The International Fund cannot guarantee that it will achieve its investment objective. As with any mutual fund, the value of the Fund’s investments may fluctuate. If the value of the International Fund’s investments decreases, the value of the Fund’s shares will also decrease and you may lose money. The risks associated with the International Fund’s principal investment strategies are:

Market Risk; Recent Market Events – The Fund’s investments are subject to market risk, which may cause the value of the Fund’s investments to decline. If the value of the Fund’s investments goes down, the share price of the Fund will go down, and you may lose money. U.S. and international markets have experienced volatility in recent months and years due to a number of economic, political and global macro factors, including rising inflation, the level of central banks’ interest rate increases, political events, rising government debt in the U.S., trade tensions, disruption in the banking sector, the war between Russia and Ukraine and the impact of the coronavirus (COVID-19) global pandemic. During periods of volatility, the Fund may experience high levels of shareholder redemptions and may have to sell securities at times when the Fund would otherwise not do so, potentially at unfavorable prices. Certain securities may be difficult to value during such periods.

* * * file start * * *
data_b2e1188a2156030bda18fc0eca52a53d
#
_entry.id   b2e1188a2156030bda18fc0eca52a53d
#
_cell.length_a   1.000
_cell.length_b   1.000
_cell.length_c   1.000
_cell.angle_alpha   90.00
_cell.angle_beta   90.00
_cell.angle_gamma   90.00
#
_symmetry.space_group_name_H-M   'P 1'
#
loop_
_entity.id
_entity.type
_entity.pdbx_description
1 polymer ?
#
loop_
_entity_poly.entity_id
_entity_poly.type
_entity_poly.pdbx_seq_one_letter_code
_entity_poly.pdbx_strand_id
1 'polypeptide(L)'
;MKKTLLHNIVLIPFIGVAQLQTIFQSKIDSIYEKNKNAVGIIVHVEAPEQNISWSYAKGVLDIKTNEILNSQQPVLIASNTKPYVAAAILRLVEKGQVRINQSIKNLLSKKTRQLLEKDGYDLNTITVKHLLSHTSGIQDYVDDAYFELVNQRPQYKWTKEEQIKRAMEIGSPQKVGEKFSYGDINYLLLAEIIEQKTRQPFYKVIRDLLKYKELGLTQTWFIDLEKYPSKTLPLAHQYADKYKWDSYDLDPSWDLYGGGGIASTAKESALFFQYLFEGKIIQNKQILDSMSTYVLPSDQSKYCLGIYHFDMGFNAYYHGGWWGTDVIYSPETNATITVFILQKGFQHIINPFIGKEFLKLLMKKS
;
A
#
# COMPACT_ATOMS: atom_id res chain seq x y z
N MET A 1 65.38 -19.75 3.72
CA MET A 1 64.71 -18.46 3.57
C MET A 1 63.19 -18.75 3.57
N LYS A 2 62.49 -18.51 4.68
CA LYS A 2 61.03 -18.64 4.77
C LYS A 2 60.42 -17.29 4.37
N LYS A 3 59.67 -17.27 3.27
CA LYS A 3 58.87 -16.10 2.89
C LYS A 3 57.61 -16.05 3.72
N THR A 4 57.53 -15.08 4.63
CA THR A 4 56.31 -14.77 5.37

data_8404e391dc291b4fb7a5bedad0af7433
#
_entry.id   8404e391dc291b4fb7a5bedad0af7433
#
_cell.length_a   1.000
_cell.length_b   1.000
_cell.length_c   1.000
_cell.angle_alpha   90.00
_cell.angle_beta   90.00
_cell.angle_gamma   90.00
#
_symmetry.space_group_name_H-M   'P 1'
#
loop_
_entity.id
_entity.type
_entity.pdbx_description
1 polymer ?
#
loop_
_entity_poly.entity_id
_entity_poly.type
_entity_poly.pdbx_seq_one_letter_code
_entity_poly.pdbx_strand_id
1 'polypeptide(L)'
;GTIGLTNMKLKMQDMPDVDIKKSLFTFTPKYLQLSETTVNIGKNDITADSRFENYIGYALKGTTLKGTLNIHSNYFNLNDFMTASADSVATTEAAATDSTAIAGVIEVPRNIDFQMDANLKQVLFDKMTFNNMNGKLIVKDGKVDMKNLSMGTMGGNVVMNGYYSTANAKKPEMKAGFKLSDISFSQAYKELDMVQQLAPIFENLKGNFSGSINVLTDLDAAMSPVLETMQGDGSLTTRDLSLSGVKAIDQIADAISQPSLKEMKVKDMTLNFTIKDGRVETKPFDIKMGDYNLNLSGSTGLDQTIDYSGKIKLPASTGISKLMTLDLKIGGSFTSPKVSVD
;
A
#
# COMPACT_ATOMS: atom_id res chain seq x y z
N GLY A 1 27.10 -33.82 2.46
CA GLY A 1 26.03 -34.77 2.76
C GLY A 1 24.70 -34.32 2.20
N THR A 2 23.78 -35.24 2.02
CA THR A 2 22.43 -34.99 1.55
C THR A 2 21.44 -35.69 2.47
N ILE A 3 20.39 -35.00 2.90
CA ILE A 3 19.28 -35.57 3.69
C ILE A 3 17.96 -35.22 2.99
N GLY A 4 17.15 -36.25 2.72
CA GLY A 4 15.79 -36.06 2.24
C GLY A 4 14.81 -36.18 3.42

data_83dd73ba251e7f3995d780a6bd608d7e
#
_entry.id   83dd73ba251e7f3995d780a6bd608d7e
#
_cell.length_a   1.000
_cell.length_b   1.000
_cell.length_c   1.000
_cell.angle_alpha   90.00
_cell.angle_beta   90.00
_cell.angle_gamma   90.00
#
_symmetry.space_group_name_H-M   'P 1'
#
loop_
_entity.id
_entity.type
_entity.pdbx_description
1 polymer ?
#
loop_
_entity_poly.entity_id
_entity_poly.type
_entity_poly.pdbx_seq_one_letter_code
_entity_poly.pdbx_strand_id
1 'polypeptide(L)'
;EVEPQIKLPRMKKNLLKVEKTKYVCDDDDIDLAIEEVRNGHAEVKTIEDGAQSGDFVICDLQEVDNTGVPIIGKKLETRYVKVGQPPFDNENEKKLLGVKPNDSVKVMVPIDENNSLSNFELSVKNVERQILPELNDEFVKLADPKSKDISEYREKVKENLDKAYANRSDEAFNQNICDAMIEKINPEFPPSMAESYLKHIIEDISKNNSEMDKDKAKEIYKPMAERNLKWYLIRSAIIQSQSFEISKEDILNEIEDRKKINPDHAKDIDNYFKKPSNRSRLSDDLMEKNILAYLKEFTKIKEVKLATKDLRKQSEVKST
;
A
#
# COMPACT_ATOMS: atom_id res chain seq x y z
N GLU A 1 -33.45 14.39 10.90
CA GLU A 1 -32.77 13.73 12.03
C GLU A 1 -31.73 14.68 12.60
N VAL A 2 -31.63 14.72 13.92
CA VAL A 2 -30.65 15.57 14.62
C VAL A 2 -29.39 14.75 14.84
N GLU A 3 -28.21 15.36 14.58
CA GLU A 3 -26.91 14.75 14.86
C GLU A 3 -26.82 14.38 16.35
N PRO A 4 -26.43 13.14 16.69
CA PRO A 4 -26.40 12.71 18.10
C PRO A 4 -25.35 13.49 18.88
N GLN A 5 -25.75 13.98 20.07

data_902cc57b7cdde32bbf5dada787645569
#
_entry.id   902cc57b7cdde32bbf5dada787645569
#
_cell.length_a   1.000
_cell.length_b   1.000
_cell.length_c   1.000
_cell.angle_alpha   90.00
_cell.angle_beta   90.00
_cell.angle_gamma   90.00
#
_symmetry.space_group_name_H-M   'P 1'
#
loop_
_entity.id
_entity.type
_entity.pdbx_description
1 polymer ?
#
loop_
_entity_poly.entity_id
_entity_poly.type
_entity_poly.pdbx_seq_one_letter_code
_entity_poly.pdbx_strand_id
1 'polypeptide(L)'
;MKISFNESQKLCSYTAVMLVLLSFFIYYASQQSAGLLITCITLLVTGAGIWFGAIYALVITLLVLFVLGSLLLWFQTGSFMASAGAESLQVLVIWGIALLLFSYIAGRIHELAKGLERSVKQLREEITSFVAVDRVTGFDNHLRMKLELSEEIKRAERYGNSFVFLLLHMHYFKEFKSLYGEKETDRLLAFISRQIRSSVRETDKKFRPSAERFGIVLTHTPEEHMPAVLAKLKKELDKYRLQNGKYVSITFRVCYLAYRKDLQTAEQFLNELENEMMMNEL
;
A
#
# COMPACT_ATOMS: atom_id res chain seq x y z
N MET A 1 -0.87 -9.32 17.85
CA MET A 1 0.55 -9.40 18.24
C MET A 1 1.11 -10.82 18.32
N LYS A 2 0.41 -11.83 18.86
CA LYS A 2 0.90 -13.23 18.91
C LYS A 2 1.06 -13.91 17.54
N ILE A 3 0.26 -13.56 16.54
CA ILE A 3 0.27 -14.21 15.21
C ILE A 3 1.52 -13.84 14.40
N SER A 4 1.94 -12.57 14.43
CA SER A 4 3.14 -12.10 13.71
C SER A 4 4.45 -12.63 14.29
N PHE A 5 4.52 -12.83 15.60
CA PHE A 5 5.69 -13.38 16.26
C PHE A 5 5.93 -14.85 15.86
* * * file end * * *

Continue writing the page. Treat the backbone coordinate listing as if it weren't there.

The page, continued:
Management Risk – Management risk means that your investment in the Fund varies with the success and failure of the Adviser’s investment strategies and the Adviser’s research, analysis and determination of portfolio securities.

Equity Market Risk – Equity securities held by the Fund may experience sudden, unpredictable drops in value or long periods of decline in value due to general stock market fluctuations, increases in production costs, decisions by management or related factors.

Common Stocks. Common stocks are susceptible to general stock market fluctuations and to volatile increases and decreases in value as market confidence in and perceptions of their issuers change. Common stock is generally subject to greater risk than preferred stocks and debt obligations because holders of common stock generally have inferior rights to receive payments from issuers in comparison with the rights of the holders of other securities, bondholders and other creditors.